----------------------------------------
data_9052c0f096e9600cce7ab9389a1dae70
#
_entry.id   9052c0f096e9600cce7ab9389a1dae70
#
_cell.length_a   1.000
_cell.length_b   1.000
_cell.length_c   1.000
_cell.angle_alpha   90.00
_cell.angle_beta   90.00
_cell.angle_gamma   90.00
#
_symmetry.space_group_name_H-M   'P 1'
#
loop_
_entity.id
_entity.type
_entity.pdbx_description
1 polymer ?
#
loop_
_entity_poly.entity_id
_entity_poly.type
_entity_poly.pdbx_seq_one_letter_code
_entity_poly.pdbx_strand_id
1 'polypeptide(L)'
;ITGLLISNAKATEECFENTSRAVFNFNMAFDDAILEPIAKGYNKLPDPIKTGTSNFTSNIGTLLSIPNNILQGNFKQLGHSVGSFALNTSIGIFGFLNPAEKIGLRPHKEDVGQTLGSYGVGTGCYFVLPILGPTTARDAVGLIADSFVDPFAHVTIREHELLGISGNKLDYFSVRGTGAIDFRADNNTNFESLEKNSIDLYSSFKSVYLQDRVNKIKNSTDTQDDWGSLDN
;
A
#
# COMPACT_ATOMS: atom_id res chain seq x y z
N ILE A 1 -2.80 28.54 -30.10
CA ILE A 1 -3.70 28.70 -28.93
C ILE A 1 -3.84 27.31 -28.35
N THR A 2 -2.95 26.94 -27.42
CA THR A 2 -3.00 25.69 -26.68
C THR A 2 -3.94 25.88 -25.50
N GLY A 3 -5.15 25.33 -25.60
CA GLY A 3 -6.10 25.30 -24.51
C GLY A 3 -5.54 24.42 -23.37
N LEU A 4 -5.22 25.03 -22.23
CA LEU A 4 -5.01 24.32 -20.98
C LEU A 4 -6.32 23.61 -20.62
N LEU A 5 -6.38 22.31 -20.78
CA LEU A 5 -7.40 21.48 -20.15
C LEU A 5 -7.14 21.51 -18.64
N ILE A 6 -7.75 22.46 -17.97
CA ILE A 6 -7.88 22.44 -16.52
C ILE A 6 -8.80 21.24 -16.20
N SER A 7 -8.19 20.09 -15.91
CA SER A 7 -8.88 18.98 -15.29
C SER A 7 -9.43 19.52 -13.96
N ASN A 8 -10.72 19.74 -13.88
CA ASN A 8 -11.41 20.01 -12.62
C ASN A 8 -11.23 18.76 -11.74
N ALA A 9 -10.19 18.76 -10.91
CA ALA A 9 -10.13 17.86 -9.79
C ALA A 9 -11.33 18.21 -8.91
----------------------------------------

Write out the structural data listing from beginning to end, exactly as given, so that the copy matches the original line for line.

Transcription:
data_9052c0f096e9600cce7ab9389a1dae70
#
_entry.id   9052c0f096e9600cce7ab9389a1dae70
#
_cell.length_a   1.000
_cell.length_b   1.000
_cell.length_c   1.000
_cell.angle_alpha   90.00
_cell.angle_beta   90.00
_cell.angle_gamma   90.00
#
_symmetry.space_group_name_H-M   'P 1'
#
loop_
_entity.id
_entity.type
_entity.pdbx_description
1 polymer ?
#
loop_
_entity_poly.entity_id
_entity_poly.type
_entity_poly.pdbx_seq_one_letter_code
_entity_poly.pdbx_strand_id
1 'polypeptide(L)'
;ITGLLISNAKATEECFENTSRAVFNFNMAFDDAILEPIAKGYNKLPDPIKTGTSNFTSNIGTLLSIPNNILQGNFKQLGHSVGSFALNTSIGIFGFLNPAEKIGLRPHKEDVGQTLGSYGVGTGCYFVLPILGPTTARDAVGLIADSFVDPFAHVTIREHELLGISGNKLDYFSVRGTGAIDFRADNNTNFESLEKNSIDLYSSFKSVYLQDRVNKIKNSTDTQDDWGSLDN
;
A
#
# COMPACT_ATOMS: atom_id res chain seq x y z
N ILE A 1 -2.80 28.54 -30.10
CA ILE A 1 -3.70 28.70 -28.93
C ILE A 1 -3.84 27.31 -28.35
N THR A 2 -2.95 26.94 -27.42
CA THR A 2 -3.00 25.69 -26.68
C THR A 2 -3.94 25.88 -25.50
N GLY A 3 -5.15 25.33 -25.60
CA GLY A 3 -6.10 25.30 -24.51
C GLY A 3 -5.54 24.42 -23.37
N LEU A 4 -5.22 25.03 -22.23
CA LEU A 4 -5.01 24.32 -20.98
C LEU A 4 -6.32 23.61 -20.62
N LEU A 5 -6.38 22.31 -20.78
CA LEU A 5 -7.40 21.48 -20.15
C LEU A 5 -7.14 21.51 -18.64
N ILE A 6 -7.75 22.46 -17.97
CA ILE A 6 -7.88 22.44 -16.52
C ILE A 6 -8.80 21.24 -16.20
N SER A 7 -8.19 20.09 -15.91
CA SER A 7 -8.88 18.98 -15.29
C SER A 7 -9.43 19.52 -13.96
N ASN A 8 -10.72 19.74 -13.88
CA ASN A 8 -11.41 20.01 -12.62
C ASN A 8 -11.23 18.76 -11.74
N ALA A 9 -10.19 18.76 -10.91
CA ALA A 9 -10.13 17.86 -9.79
C ALA A 9 -11.33 18.21 -8.91